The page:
Call Me Today 361-522-4110

Wills, Trusts, and Estates

What a Will Does:

Most people use a will to leave instructions about what should happen to their property after they die.   However, you can also use a will to

  • Name an executor.

  • Name guardians for children and their property.

  • Decide how debts and taxes will be paid.

  • Provide for pets.

  • Serve as a backup to a living trust.

You should not try to use a will to:

  • Put conditions on your gifts (e.g. I give my house to Erica if she finishes college.).

  • Leave instructions for final arrangements.

  • Leave property for your pet.

  • Make arrangements for money or property that will be left another way (e.g. Property in a trust or property for which you've named a pay-on-death beneficiary.).

What Are the Legal Requirements of a Will:

There are very few legal requirements for wills. To make a will in Texas, you must:

  • Know what property you have and what it means to leave it to someone after your death.   Legally, this is called having "capacity" and it is also known as being “of sound mind;”

  • Create a document that names beneficiaries for at least some of your property;

  • Sign the document; and

  • Have the document signed by two witnesses over the age of 14.

No state requires your will to be notarized, although you may use a notarized self-proving affidavit that will make your will easier to get through probate after your death. I always recommend this course of action as it ensures that the will is probated efficiently.

Texas allows you to make a handwritten “holographic” wills, that don't have to be signed by witnesses. However, handwritten wills should only be used when you do not have time to make a formal will because they are much more susceptible to challenge after your death. These types of wills must be completely written in the testators handwriting (no one can write it for you), and it must be signed by the person writing the will.

 What is a Trust?:

A legal trust is an entity frequently used in estate planning to help a person distribute property or provide for a loved one after they have passed away. The trust is a written set of rules that will determine how, what, when, and where a gift or property is to be distributed to an heir or beneficiary. Because a trust is a legal entity, you must follow the rules outlined in the State of Texas to ensure that the trust is set up correctly, managed by a dependable individual, and properly funded.

Choosing a Trust:

Your first step is to decide what type of trust as they vary depending on when the person receives the property, whether or not you can revoke the trust, and what restrictions you want to place on the trust. The most common types of trusts and their primary purposes include:

  • Testamentary trust: set up to distribute property after you have passed;

  • Inter vivos trust: used if you want to allow a relative to have access to your planned gift or distribution while you are still alive;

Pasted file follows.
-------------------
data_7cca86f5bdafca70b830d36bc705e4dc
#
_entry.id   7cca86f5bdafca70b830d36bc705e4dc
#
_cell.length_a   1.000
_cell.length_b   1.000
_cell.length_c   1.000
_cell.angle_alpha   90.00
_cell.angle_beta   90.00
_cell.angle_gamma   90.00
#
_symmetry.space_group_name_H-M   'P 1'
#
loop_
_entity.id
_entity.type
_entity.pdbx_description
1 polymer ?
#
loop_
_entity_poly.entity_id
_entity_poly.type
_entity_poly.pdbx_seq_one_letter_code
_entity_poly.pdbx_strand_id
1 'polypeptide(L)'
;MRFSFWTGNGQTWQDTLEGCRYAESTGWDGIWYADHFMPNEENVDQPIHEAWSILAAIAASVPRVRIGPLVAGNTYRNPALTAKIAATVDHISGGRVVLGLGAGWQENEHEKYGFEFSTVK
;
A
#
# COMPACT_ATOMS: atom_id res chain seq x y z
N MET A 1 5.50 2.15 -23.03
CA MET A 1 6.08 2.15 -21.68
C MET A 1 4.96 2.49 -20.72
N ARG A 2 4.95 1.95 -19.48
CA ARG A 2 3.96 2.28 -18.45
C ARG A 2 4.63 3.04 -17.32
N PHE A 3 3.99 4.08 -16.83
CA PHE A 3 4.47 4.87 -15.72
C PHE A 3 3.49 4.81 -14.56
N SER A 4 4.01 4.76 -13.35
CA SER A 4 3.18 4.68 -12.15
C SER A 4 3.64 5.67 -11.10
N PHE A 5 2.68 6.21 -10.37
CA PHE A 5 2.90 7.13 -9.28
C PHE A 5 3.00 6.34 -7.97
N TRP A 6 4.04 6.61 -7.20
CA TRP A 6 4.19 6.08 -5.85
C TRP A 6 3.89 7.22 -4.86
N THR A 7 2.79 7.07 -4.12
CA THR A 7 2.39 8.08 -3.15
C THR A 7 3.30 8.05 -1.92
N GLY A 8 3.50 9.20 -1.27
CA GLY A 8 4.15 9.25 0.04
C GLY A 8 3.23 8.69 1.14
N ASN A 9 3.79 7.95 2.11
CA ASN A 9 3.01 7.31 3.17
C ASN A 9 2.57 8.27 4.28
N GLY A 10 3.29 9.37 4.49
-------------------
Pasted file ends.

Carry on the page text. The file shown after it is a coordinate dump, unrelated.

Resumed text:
• Revocable trust: you can later reclaim the funds or assets you put into the trust if you decide the trust no longer fits your needs or wishes; and

  • Irrevocable trust: cannot be revoked once it has been established.

In addition to these general categories, you can place restrictions on how your trust will be handled (e.g. if you want a trust to give a $1000 per month to four different people, you can specifically outline this instruction).

Setting Up a Trust:

Once you decide the type of trust best suited for your purposes, you can then proceed to establish the trust. Generally, there are three parts to establishing a trust.

  • Name the beneficiaries: A beneficiary is the person you intend to benefit with the trust. Once the trust is established, the will have a right to have the assets used for their benefit in the way set up within the trust.

  • Name a trustee: If you are setting up trust to distribute a gift after you have died, you should make sure that you name or appoint a reliable person to serve as a trustee of your trust. A trustee controls and manages the trust. An unreliable trustee can upset your plans for distribution or management of fund assets. The trustee will hold the legal title of any assets included with the trust. Legal title is not quite the same as full title.

  • Fund the trust: A trust can be funded by cash or property. Once property is transferred to the trust estate, the assets become part of the trust estate. The trust estate is all of the money and assets which pay for a trust so that the trust can make disbursement to a beneficiary. Some people have assets, like land or automobiles, to fund a trust. However, you can also fund a trust with cash savings or the proceeds from investment property.

 Even though the trustee has the power to manage the assets, their power is limited by the trust. This usually means that the trustee is only allowed to use or sell the property for the benefit of the beneficiary. You can place additional restrictions on a trustee's powers when you establish the trust. Most states will require the beneficiary and the trustee to be separate persons. If done properly, some states will allow the trustee and the beneficiary to be the same person.

Call Me Today

A general practice law firm dedicated to providing my clients with the best legal assistance, I tailor all my services to the individual needs of those I represent. Call me today!

Avvo - Rate your Lawyer. Get Free Legal Advice. Sam Robert Fugate IIReviewsout of 2 reviews